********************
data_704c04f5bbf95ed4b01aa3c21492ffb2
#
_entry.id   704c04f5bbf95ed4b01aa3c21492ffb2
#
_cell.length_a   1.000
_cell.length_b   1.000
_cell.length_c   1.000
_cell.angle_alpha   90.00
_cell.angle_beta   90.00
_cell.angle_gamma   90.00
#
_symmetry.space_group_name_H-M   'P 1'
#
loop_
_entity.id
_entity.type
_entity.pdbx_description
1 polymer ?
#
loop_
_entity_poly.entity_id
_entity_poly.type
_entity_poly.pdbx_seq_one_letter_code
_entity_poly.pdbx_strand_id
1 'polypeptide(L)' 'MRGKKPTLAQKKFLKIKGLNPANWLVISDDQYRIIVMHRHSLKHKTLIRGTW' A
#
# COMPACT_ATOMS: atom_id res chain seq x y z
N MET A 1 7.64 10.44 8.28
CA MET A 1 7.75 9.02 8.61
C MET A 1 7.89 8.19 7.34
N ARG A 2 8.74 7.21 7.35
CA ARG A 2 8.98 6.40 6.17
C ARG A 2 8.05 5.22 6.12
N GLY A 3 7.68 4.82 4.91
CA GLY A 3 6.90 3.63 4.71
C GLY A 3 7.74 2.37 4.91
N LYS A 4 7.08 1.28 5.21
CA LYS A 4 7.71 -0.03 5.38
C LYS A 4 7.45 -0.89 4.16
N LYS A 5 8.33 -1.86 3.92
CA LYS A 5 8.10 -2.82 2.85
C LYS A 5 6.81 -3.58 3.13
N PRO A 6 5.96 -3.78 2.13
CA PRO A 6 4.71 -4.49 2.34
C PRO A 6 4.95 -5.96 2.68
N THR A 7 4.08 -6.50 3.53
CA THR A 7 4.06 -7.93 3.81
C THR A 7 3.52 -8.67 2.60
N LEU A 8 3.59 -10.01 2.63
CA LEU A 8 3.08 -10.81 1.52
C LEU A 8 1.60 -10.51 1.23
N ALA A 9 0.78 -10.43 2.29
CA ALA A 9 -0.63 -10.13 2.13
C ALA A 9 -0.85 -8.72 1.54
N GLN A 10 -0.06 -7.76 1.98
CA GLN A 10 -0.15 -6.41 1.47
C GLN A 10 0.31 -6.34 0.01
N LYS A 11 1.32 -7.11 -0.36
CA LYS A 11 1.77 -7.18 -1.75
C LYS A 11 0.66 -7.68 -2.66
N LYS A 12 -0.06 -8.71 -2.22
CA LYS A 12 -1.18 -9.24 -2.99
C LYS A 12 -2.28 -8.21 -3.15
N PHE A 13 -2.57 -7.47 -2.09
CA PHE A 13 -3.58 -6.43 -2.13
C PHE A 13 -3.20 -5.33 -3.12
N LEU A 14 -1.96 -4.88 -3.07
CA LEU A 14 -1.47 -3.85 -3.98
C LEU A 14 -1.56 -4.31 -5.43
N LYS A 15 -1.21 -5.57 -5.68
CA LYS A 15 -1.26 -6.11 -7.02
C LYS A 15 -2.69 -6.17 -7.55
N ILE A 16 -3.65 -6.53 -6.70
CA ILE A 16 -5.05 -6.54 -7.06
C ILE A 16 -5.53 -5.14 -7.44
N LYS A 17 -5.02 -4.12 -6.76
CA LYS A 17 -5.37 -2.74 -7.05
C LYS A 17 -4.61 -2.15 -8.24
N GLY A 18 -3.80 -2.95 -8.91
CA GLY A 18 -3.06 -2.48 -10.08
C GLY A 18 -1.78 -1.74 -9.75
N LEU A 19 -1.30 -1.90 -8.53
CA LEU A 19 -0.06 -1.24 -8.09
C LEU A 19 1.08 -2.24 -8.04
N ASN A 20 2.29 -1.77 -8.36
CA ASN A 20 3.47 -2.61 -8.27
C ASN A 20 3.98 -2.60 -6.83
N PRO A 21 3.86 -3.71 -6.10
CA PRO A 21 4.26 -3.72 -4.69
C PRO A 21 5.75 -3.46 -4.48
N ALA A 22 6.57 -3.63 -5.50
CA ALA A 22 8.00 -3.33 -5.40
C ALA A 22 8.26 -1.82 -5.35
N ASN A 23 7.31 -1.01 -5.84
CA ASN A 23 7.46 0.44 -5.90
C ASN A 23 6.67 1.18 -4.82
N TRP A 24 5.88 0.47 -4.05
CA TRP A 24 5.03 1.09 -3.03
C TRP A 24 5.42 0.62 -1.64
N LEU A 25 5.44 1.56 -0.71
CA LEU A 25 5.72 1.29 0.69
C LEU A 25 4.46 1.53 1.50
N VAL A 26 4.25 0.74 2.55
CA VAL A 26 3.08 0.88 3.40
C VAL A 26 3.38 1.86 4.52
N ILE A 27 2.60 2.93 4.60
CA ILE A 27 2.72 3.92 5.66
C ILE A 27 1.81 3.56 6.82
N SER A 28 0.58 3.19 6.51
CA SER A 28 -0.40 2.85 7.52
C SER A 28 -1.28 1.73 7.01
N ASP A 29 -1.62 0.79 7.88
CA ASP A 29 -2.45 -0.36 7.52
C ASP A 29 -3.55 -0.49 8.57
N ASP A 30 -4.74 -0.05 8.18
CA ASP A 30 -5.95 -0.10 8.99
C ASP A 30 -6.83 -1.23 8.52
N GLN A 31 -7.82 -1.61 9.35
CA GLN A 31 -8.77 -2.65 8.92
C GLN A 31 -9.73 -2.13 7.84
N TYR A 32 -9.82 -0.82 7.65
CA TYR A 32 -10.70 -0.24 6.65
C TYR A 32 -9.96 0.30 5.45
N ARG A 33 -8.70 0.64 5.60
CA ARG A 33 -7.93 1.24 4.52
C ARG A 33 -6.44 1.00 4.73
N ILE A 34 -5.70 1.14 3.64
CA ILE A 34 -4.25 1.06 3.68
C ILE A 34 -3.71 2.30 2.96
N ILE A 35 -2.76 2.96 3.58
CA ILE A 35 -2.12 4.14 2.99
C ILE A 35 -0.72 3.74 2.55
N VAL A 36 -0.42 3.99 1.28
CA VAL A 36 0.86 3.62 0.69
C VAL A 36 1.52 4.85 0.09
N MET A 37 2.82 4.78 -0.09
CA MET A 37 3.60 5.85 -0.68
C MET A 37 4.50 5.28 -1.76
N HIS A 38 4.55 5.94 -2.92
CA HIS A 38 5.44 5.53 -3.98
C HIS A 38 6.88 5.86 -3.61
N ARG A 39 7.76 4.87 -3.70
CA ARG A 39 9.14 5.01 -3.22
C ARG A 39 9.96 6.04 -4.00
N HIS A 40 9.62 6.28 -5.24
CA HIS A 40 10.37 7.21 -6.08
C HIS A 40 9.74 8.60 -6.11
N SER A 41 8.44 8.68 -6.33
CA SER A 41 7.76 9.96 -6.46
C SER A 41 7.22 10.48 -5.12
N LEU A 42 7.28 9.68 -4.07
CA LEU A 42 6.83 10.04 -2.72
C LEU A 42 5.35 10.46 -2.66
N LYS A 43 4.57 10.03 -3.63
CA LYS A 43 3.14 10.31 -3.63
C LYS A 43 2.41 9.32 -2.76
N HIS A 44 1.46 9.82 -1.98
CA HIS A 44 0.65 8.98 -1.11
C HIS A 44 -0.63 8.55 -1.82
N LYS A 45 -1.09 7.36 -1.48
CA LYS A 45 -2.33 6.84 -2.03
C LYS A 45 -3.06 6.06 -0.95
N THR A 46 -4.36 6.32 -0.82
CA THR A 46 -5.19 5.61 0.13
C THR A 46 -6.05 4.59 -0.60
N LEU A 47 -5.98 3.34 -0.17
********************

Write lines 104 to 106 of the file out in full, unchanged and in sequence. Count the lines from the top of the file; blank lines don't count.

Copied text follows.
CA VAL A 26 3.08 0.88 3.40
C VAL A 26 3.38 1.86 4.52
N ILE A 27 2.60 2.93 4.60